Number of applicants for medicine degrees could fall further, GPs warn

Leading GPs have warned that future generations may be put off a career in medicine following the junior doctor strikes and a barrage of negative press against doctors, as figures reveal applications for medicine degrees has been in decline since 2014.

Figures from UCAS show interest in pursuing medical careers among UK school leavers appears to be dwindling, with the number applying for medical degrees falling 14% since 2014.

Applications for medicine degrees by home-grown students dropped from a high of 17,140 in 2014 to 15,220 in 2015, before falling again to 14,820 for courses beginning this year in 2016.

The number of EU and overseas students applying for UK University places over this period remained broadly consistent. Combined, the total number of applicants has fallen by 11% since 2014.

One medical school – St George’s at the University of London – has announced that it will offer places on its medicine MBBS course through clearing for the first time this summer.

A spokeswoman for St George's said the decision had been made due to the 'unpredictability of A level grades' and to ensure that the entry process was as fair as possible for all students.

Medicine degree

GP leaders warned that the figures should send alarm bells ringing across the NHS.

The tail off in applicants has been particularly prominent in those re-applying for places, which dropped by a quarter (24%) in the last two years. The number of first-time applicants was 9% lower in 2016 than it was in 2014.

The decrease follows a series of progressive increases from 2012 to 2014, which saw the number of applicants rise by 5%.

Total applicants still outnumber the total number of places available – between 7,500 and 8,000 students are accepted onto medicine courses a year – although not all may meet the high requirements.

GPC deputy chairman Dr Richard Vautrey said: ‘This is a significant change. In the recent past there's been a huge focus on students applying for medical school, it was seen as a prestigious thing for the brightest and best to be doing – and that’s clearly no longer the case.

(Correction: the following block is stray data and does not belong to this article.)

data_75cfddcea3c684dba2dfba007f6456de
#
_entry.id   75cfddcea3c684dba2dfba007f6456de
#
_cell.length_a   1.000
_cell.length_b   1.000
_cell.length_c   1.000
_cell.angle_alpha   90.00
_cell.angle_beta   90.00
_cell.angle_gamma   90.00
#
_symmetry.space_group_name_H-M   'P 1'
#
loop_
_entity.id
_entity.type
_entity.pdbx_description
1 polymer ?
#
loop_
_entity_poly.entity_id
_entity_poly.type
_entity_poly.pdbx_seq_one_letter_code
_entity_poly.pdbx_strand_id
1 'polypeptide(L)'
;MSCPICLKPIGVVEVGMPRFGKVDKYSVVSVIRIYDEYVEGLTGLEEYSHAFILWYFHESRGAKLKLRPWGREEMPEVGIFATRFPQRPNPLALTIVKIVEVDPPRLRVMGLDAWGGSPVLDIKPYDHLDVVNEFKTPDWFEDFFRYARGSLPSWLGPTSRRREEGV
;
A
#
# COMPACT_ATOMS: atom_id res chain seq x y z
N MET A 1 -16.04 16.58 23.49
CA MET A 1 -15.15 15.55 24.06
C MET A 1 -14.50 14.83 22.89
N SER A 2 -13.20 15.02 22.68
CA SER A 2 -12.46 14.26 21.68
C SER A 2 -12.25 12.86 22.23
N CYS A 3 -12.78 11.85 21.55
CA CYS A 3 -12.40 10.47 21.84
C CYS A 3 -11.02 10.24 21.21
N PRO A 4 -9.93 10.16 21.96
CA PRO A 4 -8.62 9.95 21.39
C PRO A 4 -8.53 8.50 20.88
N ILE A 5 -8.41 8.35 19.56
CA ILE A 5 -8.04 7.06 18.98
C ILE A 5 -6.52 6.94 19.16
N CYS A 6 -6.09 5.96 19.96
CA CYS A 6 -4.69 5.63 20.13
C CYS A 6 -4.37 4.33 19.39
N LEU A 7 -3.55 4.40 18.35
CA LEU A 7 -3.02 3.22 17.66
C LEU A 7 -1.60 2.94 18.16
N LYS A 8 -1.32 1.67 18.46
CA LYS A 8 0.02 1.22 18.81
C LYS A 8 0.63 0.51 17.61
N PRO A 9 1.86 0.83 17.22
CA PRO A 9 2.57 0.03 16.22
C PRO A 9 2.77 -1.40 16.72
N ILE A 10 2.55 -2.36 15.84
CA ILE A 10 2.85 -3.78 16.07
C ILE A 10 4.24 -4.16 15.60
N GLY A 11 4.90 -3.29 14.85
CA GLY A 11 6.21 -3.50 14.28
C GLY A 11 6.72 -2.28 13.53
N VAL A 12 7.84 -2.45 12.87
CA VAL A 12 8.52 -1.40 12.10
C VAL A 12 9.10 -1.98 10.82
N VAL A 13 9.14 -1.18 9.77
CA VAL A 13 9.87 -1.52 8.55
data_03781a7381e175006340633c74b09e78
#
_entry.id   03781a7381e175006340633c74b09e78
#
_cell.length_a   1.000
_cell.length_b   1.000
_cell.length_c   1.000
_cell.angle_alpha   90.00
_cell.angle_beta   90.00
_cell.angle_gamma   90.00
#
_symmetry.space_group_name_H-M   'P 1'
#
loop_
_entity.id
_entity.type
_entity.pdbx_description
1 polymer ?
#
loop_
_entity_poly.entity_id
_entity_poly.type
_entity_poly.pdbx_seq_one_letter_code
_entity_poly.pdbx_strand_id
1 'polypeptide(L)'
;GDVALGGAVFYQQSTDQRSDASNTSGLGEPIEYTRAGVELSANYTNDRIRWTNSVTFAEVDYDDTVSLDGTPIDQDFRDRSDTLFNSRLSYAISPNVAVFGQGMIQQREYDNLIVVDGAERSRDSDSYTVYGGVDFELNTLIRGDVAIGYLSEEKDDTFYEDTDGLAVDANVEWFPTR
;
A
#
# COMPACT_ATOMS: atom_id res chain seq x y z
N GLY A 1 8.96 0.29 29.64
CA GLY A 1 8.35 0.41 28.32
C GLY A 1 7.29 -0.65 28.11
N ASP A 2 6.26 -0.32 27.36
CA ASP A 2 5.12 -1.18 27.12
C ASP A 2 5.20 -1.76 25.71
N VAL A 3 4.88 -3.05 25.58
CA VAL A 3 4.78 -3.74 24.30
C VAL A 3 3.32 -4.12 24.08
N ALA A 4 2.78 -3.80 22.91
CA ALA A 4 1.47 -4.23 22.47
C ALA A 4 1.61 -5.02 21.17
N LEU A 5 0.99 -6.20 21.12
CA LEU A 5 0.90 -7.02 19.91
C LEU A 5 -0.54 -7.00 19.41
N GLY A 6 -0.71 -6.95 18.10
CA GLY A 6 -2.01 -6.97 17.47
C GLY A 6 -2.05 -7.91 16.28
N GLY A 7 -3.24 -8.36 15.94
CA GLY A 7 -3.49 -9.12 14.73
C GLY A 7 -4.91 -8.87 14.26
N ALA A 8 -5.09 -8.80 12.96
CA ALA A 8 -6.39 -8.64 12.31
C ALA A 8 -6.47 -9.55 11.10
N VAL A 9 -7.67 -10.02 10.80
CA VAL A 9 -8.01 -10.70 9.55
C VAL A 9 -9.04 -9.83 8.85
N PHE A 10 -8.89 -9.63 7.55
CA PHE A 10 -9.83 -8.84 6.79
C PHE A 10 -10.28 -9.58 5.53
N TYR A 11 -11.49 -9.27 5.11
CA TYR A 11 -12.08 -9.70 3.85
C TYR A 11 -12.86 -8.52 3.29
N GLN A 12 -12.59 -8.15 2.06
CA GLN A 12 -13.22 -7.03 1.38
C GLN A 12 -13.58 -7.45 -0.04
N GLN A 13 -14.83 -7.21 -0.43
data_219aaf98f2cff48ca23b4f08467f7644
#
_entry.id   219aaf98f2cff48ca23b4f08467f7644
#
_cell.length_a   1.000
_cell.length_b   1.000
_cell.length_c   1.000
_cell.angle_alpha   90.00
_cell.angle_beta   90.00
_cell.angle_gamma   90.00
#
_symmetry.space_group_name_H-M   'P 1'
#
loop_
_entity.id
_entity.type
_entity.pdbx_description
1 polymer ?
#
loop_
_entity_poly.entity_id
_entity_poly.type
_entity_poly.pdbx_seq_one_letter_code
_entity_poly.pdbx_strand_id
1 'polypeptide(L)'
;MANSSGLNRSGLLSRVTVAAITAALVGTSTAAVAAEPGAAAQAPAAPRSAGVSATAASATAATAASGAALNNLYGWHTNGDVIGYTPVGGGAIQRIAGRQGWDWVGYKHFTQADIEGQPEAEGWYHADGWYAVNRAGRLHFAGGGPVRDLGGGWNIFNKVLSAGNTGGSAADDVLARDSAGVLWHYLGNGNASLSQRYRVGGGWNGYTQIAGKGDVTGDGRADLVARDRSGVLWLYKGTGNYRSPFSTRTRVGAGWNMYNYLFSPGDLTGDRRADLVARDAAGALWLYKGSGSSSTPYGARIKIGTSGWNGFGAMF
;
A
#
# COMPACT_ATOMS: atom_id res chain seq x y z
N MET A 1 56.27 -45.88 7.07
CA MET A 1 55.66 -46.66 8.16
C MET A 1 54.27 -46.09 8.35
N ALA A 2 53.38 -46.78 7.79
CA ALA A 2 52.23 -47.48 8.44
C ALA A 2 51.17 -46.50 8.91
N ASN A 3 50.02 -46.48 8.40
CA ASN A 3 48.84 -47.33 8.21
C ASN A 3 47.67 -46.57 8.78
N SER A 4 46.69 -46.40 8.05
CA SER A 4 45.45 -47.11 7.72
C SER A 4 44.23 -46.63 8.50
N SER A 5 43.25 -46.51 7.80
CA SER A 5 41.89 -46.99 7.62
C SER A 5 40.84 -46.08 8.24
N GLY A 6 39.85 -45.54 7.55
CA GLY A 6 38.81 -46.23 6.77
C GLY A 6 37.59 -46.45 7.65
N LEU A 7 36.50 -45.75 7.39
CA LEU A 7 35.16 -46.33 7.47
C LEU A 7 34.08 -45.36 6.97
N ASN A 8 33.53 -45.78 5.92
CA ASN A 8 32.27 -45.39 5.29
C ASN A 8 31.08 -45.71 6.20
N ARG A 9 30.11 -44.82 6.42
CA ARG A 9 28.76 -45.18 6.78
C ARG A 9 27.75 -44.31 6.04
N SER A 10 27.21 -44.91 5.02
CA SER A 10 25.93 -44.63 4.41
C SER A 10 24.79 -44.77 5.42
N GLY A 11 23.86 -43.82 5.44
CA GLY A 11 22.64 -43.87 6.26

‘It should send alarm bells that we need to be recruiting more doctors to work within the NHS and to train in the UK to fill the vacancies in general practice, A&E and other key specialties.

Negative press

‘We’re discouraging our young students from taking medicine as a career. That may be for a variety of reasons – it could be they're picking up on the persistent negative press doctors have received in recent years. Bright students are no fools, they’ll realise they can earn far more and get greater satisfaction by taking other career paths.’

He added that the junior doctor dispute which has led the headlines over the past year could spell further troubled for the uptake in the upcoming round of recruitment.

‘All of these things add up together. The regular impression in the lay media that new students will be receiving is that doctors are not appreciated and valued by their employer, they are given huge workloads, asked to work unreasonable hours and are receiving remuneration that is less than would be expected in other career paths.

‘So I think we do need to take these warning signs seriously, and can't assume that – as has been the case for many, many years – that the brightest and best students will be wanting to become doctors.’

Students looking to apply for courses starting 2017 have until 15 October 2016 to apply through UCAS.

Photo: iStock

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